Duchessina: Young Royals
Harcourt, 2008 (2008)
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Reviewed by Ricki Marking-Camuto
always enjoy Carolyn Meyer's historical novels about the lives of famous women. She has a number in her
is the first that I have read. This is the story of Catherine de' Medici, Queen of France.
aterina Maria Romula di Lorenzo de' Medici's parents died while she was a little girl, leaving her the title of Duchess of Urbino. Because of this, her family and friends called her
, Italian for
. Raised first by Pope Leo and then by Pope Clement VII, Catherine is eventually sent to live in convents when Clement angers the Italians by trying to exert too much power. At the first convent, Catherine is despised for being a Medici, but soon is transferred to a friendlier one, where she meets and befriends three other girls. When the civil unrest settles, Clement arranges Catherine's marriage to Prince Henri of France. As her new life begins, Catherine learns that things are never fair.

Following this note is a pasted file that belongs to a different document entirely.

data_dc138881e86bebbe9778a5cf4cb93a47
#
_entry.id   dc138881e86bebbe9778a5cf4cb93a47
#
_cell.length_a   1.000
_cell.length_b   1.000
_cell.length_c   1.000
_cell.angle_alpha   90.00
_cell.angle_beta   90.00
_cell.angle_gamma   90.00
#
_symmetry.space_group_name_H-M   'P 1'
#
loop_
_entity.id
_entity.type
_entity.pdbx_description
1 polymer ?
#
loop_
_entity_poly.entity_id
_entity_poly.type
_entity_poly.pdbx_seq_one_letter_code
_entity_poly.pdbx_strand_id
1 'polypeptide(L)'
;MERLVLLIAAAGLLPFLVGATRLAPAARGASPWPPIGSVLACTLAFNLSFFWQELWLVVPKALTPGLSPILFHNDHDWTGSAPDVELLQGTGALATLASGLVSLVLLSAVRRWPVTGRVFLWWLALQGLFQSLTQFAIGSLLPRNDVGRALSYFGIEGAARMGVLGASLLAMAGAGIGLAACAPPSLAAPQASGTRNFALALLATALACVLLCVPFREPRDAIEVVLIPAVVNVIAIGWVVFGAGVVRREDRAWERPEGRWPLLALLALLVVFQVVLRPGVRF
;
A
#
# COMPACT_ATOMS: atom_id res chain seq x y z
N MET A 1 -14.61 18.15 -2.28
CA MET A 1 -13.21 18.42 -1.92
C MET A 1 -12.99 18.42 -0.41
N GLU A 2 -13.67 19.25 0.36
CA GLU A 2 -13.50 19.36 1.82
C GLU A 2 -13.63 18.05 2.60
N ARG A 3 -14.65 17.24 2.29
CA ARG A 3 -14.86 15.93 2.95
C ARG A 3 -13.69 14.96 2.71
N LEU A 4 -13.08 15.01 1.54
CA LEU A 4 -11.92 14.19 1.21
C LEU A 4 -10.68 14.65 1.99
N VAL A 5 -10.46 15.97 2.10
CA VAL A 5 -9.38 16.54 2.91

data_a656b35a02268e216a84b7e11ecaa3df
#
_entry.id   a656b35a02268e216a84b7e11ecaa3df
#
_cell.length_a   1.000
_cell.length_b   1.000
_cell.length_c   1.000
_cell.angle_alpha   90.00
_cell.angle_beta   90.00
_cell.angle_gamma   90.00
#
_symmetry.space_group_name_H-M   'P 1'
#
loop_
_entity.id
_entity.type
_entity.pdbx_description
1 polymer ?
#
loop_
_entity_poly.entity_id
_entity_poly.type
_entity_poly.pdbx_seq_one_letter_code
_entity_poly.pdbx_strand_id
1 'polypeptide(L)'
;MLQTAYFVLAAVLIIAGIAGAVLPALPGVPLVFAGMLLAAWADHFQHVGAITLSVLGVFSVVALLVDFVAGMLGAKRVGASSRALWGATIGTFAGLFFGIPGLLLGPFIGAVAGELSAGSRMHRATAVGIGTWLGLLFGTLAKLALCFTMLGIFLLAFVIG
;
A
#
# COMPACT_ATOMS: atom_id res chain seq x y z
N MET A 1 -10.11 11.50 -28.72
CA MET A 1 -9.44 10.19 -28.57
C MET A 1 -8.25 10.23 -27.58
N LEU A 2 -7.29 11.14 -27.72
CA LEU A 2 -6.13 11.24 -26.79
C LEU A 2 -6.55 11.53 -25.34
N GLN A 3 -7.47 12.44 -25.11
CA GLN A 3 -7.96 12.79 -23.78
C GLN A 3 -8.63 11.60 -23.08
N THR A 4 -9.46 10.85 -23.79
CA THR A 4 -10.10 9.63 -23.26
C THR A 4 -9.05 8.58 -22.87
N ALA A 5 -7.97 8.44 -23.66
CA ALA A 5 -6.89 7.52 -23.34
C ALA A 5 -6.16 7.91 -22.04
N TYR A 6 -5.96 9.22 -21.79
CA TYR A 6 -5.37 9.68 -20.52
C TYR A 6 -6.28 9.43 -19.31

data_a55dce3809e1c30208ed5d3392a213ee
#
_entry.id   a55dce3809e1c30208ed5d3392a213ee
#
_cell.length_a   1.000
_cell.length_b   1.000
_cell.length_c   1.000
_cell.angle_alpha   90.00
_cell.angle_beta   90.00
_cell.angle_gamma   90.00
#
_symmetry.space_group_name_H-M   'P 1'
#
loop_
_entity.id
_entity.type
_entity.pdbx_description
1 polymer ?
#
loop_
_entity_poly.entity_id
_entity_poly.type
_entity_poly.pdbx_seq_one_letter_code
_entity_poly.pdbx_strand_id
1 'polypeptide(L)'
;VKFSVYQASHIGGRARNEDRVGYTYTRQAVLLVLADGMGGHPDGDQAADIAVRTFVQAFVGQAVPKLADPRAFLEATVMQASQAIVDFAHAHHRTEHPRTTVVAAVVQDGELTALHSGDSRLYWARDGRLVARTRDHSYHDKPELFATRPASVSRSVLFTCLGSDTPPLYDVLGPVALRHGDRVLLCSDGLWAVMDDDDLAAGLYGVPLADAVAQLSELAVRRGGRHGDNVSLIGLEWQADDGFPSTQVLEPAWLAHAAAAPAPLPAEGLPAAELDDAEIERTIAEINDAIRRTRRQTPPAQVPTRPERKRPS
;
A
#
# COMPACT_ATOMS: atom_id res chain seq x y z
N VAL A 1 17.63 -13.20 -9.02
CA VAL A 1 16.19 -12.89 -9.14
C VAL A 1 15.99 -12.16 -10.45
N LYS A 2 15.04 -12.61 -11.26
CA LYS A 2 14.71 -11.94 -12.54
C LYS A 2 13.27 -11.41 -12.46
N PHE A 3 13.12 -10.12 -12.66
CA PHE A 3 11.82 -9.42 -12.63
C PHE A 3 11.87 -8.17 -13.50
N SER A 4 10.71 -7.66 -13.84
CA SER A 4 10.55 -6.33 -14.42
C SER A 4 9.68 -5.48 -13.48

ost of Meye's heroines are easy to get to know, but Catherine is not. From the start of the story, it is hard for the reader to get into her life, and thus she seems more distant than Meyer's other protagonists. Also, at the very beginning, the narration mentions that Catherine started life as
and ended as
, but nowhere does the reader get to see that change (there's only a mention in the Historical Notes at the end). Though
is a good introduction to the Medici family, it is not as readable as some of Carolyn Meyer's other works.
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